at citibank. my high school science teacher made me what i am today. ♪ now i'm a geologist at chevron, and i get to help science teachers. it has four servo motors and a wireless microcontroller. over the last three years we've put nearly 100 million dollars into american education. that's thousands of kids learning to love science. ♪ isn't that cool? and that's pretty cool. ♪ for the first time in years a san francisco resident has contracted the west nile virus. is an unidentified man they know that he did leave the city limits before he got six so sampras's the department of health is not sure if he contracted the virus here in san francisco or somewhere else in the bay area. they say he didn't develop encephalitis or swelling of the brain and now he is recovering at home. california health officials had tested several workers at the california national park to see if they were exposed to the deadly mouse born hanta virus. most people that spent time at the park this year have been infected with the virus. most of them say the signature tent cabins and curry village. three of those pe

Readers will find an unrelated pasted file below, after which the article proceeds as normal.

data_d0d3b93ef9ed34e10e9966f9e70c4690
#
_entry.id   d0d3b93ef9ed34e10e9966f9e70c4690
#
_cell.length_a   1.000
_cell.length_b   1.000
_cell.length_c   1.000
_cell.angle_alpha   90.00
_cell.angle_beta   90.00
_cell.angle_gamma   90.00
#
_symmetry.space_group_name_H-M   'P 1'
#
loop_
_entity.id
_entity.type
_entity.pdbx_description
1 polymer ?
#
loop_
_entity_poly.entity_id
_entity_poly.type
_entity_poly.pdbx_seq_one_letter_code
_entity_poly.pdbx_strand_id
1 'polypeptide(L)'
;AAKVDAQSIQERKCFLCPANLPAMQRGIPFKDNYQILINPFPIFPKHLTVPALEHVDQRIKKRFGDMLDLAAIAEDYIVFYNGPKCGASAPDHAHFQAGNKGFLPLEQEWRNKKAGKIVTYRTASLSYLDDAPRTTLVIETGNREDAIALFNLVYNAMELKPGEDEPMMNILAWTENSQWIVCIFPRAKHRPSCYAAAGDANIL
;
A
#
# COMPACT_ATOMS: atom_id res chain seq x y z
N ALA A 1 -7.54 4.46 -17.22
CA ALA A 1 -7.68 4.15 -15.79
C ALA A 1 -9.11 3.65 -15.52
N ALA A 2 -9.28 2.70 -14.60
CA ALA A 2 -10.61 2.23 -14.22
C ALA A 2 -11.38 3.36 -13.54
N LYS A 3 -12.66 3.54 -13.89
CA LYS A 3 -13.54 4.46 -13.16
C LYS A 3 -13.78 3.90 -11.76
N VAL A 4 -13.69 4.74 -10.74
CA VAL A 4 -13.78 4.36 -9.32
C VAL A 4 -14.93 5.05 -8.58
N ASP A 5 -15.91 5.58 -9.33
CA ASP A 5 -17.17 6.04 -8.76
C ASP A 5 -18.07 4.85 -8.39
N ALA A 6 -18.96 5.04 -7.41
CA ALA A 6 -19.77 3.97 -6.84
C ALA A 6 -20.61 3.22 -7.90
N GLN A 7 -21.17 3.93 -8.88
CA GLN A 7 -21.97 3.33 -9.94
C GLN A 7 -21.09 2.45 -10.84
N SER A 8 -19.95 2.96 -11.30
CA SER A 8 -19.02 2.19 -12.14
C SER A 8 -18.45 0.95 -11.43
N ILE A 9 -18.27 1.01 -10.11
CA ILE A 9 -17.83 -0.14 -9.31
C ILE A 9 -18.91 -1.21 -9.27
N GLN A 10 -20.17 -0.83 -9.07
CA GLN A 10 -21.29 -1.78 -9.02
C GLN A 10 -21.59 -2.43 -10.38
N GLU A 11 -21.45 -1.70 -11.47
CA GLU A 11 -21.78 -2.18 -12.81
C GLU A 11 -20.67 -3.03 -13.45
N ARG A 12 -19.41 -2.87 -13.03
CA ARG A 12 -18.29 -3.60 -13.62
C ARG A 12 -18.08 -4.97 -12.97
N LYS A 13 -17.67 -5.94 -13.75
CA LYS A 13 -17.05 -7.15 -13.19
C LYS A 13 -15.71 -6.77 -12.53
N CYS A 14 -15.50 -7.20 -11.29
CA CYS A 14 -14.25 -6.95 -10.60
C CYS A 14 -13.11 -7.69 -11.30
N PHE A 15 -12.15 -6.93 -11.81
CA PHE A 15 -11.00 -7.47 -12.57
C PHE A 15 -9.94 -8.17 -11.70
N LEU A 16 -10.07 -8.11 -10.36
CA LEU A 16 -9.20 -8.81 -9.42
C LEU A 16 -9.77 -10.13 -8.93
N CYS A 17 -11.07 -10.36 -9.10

will be developed by a school teacher? >> yes. there's an entire line of science toys, encouraging girls to get involved in science. there's journals, online, interactivity way to get kids hooked on science. >> reporter: this comes from the d.c. area. word around. >> this is a travel game you can take with you. for older kids and adults. moves quick. it's a lot of fun. >> reporter: now let's talk about younger kids. >> this is an active game. based on disney fairies. you put them around the house. girls will pull one of these out of the bag. when you get to fairy, you run around the house and try to grab as many as you can. they're up and active. this is green toys, made of 100% recycled plastic. it's waterproof so kids can take it in the bath. not only can you control the car, you can play music now. i have all my songs downloaded on itunes. then i can open up the doors of the car and the car becomes a speaker. >> reporter: blue tooth from the device to the vehicle? >> yeah. you can drive it, may your music and it's kind of fun. >> reporter: really by moving the ipad around will steer the car.